- To provide an evidence base with a view to improving clinical care and outcomes for women with rheumatic heart disease (RHD) in pregnancy and their babies.
- To investigate the largest population based group of pregnant women with RHD ever systematically studied globally and outline patterns of health risk, diagnosis, course, management and pregnancy outcomes
- To enable benchmarking to identify key attributes of successful, culturally safe models of health care for women with RHD in pregnancy, based on working with those who experience RHD and its impact
- To inform approaches to RHD in pregnancy in Australia and internationally with other RHD stakeholders in the Pacific region, and have direct benefit to over 1500 disproportionately Indigenous women with RHD likely to give birth in Australia and New Zealand over the next ten years.
The mixed methods research includes a quantitative study with nearly 300 maternity units across ANZ and a qualitative study exploring women’s journey with RHD. It aims to provide an evidence base with a view to improving clinical care and outcomes for women with RHD in pregnancy and their babies. It is the first bi-national study of pregnant women with RHD and will outline patterns of health risk, diagnosis, course, management and pregnancy outcomes.
The study will enable benchmarking to identify key attributes of successful, culturally safe models of health care for women with RHD in pregnancy, based on working with those who experience RHD and its impact. It will inform approaches to RHD in pregnancy in ANZ and internationally with other RHD stakeholders in the Pacific region, and have direct benefit to over 1500 disproportionately Indigenous women with RHD likely to give birth in ANZ over the next ten years.
Increased cardiac demands of pregnancy (including 40-50% increased blood volume) often unmask undiagnosed RHD. The impact of pregnancy can be particularly severe and sometimes catastrophic for women who have mechanical heart valves. The choice of anticoagulation medication for these women provides clinical dilemmas as all anticoagulant options carry maternal and/or fetal risks.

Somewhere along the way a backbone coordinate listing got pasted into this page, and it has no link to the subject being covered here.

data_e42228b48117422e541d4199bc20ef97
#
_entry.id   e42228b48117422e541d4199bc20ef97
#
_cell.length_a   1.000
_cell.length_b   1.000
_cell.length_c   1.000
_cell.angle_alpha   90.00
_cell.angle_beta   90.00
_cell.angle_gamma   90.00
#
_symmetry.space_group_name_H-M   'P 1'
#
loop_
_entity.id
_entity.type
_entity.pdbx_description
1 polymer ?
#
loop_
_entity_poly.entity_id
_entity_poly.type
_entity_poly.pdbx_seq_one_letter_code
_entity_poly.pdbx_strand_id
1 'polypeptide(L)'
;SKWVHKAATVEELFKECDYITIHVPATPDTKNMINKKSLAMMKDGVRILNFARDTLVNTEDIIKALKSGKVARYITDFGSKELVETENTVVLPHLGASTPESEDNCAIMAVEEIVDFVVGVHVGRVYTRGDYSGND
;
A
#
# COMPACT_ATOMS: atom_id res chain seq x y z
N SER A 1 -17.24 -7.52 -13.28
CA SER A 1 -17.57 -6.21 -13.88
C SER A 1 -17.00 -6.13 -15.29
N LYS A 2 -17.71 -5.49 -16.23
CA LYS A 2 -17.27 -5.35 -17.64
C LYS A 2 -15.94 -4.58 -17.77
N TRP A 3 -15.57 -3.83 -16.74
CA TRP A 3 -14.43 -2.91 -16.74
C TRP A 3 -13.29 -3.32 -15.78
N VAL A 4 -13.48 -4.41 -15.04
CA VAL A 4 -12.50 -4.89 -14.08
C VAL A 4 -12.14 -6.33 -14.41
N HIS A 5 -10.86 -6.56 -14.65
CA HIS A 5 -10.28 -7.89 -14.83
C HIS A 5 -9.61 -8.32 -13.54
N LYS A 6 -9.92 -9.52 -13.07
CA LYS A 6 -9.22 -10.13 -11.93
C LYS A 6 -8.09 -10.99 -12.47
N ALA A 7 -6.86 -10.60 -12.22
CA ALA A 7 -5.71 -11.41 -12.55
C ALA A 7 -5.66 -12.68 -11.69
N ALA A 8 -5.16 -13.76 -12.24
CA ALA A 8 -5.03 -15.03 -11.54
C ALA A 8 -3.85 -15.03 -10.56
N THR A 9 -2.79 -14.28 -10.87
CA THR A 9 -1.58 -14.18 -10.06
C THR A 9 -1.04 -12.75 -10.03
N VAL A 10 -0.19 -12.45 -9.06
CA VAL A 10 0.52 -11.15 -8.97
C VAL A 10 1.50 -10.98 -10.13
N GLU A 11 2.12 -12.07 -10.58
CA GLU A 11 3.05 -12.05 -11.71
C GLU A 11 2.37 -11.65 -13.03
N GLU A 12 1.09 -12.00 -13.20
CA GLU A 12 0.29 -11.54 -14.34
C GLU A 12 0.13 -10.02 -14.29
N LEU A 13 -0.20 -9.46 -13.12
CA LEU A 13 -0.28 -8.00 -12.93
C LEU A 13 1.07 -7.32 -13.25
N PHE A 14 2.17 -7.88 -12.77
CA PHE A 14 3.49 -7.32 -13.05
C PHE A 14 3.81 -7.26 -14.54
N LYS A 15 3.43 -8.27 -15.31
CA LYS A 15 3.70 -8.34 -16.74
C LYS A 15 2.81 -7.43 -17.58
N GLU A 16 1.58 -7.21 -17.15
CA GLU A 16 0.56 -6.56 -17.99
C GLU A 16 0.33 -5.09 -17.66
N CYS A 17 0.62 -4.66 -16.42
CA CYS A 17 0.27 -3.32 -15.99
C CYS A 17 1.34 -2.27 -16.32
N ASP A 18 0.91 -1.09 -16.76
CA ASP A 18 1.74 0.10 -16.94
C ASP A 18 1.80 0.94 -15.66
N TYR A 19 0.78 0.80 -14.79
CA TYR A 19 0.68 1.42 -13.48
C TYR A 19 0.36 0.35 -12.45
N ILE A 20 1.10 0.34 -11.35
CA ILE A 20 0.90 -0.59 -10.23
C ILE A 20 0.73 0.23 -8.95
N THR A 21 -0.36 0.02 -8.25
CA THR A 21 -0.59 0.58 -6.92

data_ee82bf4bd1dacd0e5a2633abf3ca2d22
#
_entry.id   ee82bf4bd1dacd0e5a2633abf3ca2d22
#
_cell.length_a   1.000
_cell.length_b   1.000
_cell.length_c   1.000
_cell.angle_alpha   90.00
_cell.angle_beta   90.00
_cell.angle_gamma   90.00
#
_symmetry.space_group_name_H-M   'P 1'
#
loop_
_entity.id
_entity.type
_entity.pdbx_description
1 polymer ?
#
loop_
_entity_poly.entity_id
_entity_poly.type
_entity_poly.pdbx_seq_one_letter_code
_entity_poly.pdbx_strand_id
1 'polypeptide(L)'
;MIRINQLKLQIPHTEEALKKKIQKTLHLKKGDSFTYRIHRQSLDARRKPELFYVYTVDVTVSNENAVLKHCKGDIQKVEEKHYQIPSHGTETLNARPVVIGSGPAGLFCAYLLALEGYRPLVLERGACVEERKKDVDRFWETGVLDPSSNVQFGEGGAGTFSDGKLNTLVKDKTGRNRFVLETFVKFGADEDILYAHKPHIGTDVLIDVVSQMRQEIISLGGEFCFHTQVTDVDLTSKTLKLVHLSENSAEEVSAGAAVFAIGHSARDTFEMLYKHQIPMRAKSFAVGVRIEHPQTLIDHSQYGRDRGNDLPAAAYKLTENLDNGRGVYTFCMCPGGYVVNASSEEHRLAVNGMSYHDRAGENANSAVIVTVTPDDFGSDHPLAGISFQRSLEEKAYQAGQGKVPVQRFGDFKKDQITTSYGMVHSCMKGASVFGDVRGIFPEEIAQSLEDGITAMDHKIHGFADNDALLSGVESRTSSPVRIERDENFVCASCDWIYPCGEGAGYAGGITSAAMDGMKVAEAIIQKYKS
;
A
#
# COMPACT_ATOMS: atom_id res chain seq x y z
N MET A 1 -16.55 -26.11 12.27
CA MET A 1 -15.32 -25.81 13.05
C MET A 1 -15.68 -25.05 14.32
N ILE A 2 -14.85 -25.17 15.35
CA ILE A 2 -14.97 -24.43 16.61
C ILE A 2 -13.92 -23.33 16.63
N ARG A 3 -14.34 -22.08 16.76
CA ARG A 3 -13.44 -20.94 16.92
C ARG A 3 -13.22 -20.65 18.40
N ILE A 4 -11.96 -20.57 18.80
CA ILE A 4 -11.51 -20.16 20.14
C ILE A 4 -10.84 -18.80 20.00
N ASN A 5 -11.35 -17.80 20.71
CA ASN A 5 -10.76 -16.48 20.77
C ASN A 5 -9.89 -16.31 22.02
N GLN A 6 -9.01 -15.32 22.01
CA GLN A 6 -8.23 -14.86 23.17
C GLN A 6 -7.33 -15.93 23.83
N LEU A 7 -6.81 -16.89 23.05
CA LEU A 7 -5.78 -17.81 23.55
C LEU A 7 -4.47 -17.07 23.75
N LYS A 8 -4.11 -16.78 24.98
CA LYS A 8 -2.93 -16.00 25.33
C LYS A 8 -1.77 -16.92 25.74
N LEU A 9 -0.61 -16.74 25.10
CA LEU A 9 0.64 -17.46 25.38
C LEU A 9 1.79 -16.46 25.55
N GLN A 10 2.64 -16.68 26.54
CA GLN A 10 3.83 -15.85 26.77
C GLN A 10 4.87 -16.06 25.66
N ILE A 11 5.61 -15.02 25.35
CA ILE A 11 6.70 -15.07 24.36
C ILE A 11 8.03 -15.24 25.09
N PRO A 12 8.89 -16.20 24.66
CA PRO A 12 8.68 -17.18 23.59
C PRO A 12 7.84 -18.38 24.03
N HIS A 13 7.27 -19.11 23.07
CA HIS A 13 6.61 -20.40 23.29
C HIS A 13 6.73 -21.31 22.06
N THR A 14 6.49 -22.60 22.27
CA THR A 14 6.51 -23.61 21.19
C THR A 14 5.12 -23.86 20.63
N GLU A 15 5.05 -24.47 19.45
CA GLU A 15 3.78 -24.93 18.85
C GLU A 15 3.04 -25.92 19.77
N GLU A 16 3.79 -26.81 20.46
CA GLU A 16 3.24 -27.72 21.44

Quantitative study: surveillance period January 2013 - December 2014. Data analysis in progress
Qualitative study: data analysis in progress
- Professor Elizabeth Sullivan
We gratefully acknowledge our funding partners and participating AMOSS sites:
- Funding for this study is through a four year project grant (NHMRC #1024206) 2012-2016.
- The University of New South Wales provided support to redevelop the AMOSS site with a Major Research Equipment and Infrastructure Initiative (MREII) Grant in 2013.
- Other funding support has been provided through the University of Technology Sydney.
- Data collection is supported by AMOSS participating sites.
- Professor Elizabeth Sullivan, Principal Investigator AMOSS, Professor of Public Health, Associate Deputy Vice Chancellor, University of Technology Sydney and Conjoint Professor, UNSW Medicine, New South Wales
- Professor Lisa Jackson Pulver, CI AMOSS, ProVice Chancellor Engagement and Aboriginal and Torres Strait Islander Leadership, Western Sydney University, New South Wales
- Professor Jonathan Carapetis, Director, Telethon Institute for Child Health Research, Western Australia
- Dr. Warren Walsh, Cardiologist, University of New South Wales and Prince of Wales Hospital, Sydney
- Professor Michael Peek, CI AMOSS, Associate Dean, Department of Obstetrics and Gynaecology, Medical School, College of Medicine, Biology and Environment, The Australian National University and Centenary Hospital for Women and Children, Australian Capital Territory
- Dr. Claire McLintock, CI AMOSS, Obstetric physician and haematologist, National Women's Health, Auckland City Hospital, New Zealand
- Dr. Suzanne Belton, Senior Lecturer, Menzies School of Health Research and Charles Darwin University, Northern Territory
- Professor Alex Brown, Indigenous Health Theme Leader, South Australian Health & Medical Research Institute (SAHMRI)
- Professor Elizabeth Comino, Senior Researcher, Centre for Primary Health Care and Equity, University of New South Wales
- Heather D’Antoine, Assistant Director Aboriginal Programs, Menzies School of Health Research, Northern Territory
- Dr. Simon Kane, Obstetrician, Lyell McEwin Hospital, Adelaide SA
- Dr. Bo Remenyi, Paediatric cardiologist, Royal Darwin Hospital and NT Cardiac
- Professor Juanita Sherwood, Academic Director, National Centre for Cultural Competency, University of Sydney, New South Wales
- Dr. Sujatha Thomas, Staff Specialist Obstetrics, Royal Darwin Hospital Northern Territory
- Geraldine Vaughan, Faculty of Health, University of Technology Sydney, New South Wales